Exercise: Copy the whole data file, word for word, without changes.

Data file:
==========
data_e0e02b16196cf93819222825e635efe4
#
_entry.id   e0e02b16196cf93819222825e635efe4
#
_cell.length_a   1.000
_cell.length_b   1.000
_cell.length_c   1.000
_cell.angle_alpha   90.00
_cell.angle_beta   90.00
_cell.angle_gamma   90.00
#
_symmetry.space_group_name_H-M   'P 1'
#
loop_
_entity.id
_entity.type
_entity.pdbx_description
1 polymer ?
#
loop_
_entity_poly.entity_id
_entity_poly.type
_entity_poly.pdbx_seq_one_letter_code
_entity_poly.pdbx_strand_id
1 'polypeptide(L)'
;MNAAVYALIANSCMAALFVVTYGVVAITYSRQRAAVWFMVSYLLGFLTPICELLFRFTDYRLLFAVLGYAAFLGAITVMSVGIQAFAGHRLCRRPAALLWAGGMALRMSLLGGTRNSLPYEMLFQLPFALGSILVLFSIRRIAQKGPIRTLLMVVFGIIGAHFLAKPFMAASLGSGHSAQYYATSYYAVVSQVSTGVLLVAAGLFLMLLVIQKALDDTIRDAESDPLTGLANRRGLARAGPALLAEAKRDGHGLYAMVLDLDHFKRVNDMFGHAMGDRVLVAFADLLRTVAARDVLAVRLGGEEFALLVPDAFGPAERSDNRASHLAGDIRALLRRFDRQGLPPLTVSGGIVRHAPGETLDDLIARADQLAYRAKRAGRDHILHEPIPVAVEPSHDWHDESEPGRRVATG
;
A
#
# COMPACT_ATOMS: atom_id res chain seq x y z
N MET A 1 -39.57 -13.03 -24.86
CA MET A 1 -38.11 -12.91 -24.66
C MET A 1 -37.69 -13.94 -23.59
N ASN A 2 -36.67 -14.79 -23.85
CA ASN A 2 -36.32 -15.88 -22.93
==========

data_e0e02b16196cf93819222825e635efe4
#
_entry.id   e0e02b16196cf93819222825e635efe4
#
_cell.length_a   1.000
_cell.length_b   1.000
_cell.length_c   1.000
_cell.angle_alpha   90.00
_cell.angle_beta   90.00
_cell.angle_gamma   90.00
#
_symmetry.space_group_name_H-M   'P 1'
#
loop_
_entity.id
_entity.type
_entity.pdbx_description
1 polymer ?
#
loop_
_entity_poly.entity_id
_entity_poly.type
_entity_poly.pdbx_seq_one_letter_code
_entity_poly.pdbx_strand_id
1 'polypeptide(L)'
;MNAAVYALIANSCMAALFVVTYGVVAITYSRQRAAVWFMVSYLLGFLTPICELLFRFTDYRLLFAVLGYAAFLGAITVMSVGIQAFAGHRLCRRPAALLWAGGMALRMSLLGGTRNSLPYEMLFQLPFALGSILVLFSIRRIAQKGPIRTLLMVVFGIIGAHFLAKPFMAASLGSGHSAQYYATSYYAVVSQVSTGVLLVAAGLFLMLLVIQKALDDTIRDAESDPLTGLANRRGLARAGPALLAEAKRDGHGLYAMVLDLDHFKRVNDMFGHAMGDRVLVAFADLLRTVAARDVLAVRLGGEEFALLVPDAFGPAERSDNRASHLAGDIRALLRRFDRQGLPPLTVSGGIVRHAPGETLDDLIARADQLAYRAKRAGRDHILHEPIPVAVEPSHDWHDESEPGRRVATG
;
A
#
# COMPACT_ATOMS: atom_id res chain seq x y z
N MET A 1 -39.57 -13.03 -24.86
CA MET A 1 -38.11 -12.91 -24.66
C MET A 1 -37.69 -13.94 -23.59
N ASN A 2 -36.67 -14.79 -23.85
CA ASN A 2 -36.32 -15.88 -22.93